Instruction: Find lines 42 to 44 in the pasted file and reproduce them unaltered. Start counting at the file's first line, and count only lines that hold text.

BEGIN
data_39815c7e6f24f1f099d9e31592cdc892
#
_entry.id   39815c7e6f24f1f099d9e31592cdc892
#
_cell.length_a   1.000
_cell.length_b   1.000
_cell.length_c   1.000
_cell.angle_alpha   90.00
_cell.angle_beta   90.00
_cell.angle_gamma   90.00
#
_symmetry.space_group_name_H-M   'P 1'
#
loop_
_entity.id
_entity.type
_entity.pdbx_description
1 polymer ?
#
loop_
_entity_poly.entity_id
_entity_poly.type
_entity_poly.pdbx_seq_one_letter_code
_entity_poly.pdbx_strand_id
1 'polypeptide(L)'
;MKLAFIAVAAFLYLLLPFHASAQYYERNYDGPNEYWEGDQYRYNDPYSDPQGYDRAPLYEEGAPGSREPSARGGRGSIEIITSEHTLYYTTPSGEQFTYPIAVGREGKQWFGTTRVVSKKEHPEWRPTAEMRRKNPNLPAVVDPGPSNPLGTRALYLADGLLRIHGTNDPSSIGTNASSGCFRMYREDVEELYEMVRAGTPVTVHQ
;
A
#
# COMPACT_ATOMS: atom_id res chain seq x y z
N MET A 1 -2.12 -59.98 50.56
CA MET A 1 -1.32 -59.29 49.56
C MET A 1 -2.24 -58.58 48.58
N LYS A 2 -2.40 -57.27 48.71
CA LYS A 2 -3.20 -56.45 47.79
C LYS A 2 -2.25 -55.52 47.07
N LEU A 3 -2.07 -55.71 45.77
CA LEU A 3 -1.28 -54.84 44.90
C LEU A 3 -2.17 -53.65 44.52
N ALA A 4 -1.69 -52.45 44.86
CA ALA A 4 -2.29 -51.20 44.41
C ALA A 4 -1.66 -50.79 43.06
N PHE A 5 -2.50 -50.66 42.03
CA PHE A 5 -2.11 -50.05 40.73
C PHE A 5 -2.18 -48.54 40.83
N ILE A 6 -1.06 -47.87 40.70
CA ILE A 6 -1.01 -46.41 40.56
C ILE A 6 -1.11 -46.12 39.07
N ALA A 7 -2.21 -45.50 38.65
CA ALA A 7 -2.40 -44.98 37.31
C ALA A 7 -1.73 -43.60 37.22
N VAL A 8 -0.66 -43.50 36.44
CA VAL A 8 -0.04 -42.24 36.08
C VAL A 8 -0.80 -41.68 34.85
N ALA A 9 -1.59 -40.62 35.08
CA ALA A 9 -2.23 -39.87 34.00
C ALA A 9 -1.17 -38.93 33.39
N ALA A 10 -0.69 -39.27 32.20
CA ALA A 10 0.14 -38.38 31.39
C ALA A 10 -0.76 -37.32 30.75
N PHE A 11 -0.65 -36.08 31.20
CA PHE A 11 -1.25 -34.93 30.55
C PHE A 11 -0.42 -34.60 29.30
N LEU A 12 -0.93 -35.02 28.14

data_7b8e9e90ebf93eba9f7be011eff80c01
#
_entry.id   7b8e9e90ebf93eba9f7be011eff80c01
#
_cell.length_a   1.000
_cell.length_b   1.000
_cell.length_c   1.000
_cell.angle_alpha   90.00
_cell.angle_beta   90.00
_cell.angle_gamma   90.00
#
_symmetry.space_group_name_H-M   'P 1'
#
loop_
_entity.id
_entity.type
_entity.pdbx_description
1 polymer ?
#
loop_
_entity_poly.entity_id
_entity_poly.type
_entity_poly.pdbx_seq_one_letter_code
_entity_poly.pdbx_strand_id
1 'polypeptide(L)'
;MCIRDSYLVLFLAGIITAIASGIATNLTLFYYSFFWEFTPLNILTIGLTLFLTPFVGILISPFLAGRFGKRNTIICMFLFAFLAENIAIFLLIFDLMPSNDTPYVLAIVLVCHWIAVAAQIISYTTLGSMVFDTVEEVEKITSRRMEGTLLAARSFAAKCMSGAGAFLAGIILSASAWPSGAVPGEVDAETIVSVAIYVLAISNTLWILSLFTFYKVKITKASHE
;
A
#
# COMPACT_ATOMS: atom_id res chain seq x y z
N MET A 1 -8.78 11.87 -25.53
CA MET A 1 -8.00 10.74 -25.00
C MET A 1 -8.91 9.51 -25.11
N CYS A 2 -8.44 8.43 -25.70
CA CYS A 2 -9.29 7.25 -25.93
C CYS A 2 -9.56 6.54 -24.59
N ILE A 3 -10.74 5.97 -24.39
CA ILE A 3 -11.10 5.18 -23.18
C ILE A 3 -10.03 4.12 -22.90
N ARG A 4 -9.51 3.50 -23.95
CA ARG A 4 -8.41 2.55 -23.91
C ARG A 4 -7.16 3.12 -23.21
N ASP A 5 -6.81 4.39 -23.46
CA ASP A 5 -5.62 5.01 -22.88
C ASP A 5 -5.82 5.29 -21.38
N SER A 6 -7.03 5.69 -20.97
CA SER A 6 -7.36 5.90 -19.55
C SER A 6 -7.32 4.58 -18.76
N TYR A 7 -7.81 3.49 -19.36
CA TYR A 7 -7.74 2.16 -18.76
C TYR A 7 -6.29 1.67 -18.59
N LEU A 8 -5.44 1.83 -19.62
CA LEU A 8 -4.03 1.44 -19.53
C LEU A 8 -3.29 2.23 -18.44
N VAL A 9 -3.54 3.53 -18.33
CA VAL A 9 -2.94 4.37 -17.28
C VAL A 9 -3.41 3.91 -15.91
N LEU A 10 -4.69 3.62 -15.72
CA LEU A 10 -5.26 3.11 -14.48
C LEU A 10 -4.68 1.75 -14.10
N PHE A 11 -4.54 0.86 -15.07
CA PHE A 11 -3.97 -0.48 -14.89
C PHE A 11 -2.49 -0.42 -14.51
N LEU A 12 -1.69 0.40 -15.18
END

C ALA A 4 -1.66 -50.79 43.06
N PHE A 5 -2.50 -50.66 42.03
CA PHE A 5 -2.11 -50.05 40.73